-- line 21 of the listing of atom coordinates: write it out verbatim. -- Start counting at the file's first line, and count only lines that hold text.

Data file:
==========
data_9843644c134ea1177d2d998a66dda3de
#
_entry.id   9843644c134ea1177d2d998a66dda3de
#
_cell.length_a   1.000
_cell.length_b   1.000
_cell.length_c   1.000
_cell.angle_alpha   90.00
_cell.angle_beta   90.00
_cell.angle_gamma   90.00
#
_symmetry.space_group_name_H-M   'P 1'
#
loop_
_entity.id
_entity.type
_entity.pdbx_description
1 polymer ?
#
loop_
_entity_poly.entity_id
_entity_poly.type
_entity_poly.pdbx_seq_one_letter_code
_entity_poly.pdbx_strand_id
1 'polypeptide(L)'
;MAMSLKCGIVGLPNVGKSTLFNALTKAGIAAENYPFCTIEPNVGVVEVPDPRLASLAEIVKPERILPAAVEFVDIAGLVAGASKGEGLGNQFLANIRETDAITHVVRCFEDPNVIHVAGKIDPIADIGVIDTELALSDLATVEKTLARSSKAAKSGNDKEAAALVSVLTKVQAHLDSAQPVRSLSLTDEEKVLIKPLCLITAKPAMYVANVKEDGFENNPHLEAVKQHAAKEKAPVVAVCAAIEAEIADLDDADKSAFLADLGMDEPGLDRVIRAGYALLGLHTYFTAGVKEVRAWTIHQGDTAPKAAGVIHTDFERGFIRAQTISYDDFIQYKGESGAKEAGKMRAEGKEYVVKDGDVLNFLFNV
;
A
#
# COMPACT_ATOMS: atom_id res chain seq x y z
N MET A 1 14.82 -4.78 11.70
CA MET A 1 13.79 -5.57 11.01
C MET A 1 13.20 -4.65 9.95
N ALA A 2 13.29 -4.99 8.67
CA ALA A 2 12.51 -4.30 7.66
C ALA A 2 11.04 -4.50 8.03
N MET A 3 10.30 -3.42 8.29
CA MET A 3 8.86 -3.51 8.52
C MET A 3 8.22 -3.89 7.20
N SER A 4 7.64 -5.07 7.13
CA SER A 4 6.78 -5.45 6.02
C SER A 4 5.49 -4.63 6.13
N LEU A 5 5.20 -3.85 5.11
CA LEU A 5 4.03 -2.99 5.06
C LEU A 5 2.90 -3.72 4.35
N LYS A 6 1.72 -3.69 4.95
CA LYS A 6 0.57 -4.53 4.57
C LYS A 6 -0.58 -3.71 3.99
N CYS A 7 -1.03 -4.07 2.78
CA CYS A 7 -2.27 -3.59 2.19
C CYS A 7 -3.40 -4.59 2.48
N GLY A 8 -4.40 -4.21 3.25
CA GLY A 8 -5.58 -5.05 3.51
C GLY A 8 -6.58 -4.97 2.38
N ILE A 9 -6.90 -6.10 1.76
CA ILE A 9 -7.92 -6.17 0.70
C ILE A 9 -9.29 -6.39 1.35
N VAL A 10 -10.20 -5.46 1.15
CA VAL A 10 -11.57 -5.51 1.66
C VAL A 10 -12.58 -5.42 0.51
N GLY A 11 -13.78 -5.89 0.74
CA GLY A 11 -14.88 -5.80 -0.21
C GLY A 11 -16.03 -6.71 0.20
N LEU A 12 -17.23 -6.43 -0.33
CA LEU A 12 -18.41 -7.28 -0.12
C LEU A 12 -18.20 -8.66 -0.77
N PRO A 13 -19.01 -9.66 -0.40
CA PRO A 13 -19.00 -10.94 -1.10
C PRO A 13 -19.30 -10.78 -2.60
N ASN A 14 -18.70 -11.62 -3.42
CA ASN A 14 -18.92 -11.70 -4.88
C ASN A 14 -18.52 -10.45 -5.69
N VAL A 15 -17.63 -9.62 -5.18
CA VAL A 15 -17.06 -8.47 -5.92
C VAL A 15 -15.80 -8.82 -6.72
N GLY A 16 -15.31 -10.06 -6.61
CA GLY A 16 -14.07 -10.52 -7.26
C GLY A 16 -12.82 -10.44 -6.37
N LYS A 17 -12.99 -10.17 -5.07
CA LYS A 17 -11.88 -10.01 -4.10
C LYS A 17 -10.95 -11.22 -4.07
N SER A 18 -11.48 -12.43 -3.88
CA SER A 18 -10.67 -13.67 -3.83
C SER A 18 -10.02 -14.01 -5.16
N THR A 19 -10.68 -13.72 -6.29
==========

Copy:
_entity_poly.entity_id